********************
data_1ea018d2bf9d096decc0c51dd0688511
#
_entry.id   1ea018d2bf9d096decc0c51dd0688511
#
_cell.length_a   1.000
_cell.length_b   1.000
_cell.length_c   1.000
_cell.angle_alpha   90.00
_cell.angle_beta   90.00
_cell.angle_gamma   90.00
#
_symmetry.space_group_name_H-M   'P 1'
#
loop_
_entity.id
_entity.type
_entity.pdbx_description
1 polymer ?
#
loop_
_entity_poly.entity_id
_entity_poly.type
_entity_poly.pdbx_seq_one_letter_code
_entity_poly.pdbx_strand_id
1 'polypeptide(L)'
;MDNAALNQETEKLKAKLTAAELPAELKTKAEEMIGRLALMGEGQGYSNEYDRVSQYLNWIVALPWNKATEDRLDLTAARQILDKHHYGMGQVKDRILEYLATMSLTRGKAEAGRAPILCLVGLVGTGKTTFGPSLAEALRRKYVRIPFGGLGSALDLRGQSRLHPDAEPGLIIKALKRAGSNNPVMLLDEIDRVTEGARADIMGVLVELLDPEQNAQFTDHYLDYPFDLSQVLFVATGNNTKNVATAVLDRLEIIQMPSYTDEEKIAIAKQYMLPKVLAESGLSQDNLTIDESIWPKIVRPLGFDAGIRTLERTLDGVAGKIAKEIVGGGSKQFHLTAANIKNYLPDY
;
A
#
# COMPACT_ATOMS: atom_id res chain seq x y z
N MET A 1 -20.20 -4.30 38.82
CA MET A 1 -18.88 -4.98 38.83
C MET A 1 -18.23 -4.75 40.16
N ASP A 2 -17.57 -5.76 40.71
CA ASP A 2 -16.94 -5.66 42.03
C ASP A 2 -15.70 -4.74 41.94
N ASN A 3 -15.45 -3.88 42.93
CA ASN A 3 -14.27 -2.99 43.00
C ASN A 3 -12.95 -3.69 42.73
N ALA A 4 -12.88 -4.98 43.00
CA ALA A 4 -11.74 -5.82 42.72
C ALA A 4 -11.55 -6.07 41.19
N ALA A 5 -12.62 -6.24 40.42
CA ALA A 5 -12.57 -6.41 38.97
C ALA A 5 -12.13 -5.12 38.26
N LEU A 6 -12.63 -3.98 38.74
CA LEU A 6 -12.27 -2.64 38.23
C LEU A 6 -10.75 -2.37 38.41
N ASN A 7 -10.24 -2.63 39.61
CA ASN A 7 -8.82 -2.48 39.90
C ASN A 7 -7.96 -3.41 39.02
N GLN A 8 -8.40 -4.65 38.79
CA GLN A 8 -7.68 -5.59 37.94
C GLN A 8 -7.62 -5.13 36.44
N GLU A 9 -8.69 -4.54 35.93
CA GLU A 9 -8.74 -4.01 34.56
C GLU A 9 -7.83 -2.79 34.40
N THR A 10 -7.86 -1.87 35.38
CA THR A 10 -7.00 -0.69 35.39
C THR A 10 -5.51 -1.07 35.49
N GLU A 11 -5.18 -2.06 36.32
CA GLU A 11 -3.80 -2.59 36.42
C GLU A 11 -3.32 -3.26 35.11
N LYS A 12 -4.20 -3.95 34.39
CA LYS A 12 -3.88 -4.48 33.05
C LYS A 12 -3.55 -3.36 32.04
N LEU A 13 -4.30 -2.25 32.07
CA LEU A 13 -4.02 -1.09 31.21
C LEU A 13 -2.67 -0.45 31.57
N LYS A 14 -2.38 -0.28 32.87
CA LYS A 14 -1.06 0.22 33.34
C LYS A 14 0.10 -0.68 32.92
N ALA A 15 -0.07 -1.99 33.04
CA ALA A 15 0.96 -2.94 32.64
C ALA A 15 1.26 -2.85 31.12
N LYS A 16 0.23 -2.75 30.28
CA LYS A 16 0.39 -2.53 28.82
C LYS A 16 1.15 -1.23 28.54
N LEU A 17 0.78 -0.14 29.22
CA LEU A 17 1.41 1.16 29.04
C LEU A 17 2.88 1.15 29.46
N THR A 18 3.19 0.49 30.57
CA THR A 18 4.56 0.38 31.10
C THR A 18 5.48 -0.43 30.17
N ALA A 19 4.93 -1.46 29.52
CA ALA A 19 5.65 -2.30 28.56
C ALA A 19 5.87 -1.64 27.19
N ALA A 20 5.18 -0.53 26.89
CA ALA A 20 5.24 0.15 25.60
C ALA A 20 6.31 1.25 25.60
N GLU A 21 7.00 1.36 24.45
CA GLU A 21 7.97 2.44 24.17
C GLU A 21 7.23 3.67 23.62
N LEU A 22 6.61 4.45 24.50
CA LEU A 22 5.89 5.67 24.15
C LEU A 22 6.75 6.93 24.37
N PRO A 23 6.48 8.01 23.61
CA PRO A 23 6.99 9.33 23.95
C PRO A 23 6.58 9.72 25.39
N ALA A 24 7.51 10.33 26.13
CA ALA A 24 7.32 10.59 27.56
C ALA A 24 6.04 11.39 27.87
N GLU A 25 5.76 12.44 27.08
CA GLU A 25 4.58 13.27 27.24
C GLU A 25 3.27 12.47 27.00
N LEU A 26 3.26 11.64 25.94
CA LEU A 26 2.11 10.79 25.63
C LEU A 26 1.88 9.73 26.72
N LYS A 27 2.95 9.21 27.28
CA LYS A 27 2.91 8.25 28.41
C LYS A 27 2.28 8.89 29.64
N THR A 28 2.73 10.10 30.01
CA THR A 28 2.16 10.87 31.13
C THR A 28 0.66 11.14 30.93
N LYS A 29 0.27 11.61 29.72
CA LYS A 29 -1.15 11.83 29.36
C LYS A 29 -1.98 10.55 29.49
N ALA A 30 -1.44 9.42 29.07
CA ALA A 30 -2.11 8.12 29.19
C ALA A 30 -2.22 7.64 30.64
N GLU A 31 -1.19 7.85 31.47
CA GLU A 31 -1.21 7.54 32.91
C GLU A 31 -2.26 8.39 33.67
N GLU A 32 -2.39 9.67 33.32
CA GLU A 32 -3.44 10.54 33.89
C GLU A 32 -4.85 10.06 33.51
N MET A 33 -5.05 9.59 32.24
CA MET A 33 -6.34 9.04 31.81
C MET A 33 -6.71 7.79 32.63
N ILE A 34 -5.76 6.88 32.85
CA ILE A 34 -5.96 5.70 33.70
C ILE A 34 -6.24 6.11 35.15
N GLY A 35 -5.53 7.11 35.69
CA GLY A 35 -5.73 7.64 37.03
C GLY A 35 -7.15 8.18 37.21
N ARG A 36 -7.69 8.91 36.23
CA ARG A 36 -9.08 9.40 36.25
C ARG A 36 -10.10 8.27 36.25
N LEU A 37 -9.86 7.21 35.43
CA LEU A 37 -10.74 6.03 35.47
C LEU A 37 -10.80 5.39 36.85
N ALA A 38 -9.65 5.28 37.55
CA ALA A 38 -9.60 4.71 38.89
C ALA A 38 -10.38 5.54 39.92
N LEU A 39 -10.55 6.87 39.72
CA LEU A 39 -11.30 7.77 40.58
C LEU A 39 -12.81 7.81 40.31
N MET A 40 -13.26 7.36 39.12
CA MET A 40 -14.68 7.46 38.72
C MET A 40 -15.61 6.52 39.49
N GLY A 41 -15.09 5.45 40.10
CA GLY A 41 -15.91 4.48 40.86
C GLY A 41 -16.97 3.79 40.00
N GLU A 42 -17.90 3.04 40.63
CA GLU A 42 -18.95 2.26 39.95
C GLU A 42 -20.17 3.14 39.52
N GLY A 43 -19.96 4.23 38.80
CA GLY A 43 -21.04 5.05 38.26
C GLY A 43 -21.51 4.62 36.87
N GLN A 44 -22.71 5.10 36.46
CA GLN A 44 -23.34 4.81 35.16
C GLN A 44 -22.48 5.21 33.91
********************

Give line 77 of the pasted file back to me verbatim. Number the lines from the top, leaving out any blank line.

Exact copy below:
CA LYS A 16 0.39 -2.53 28.82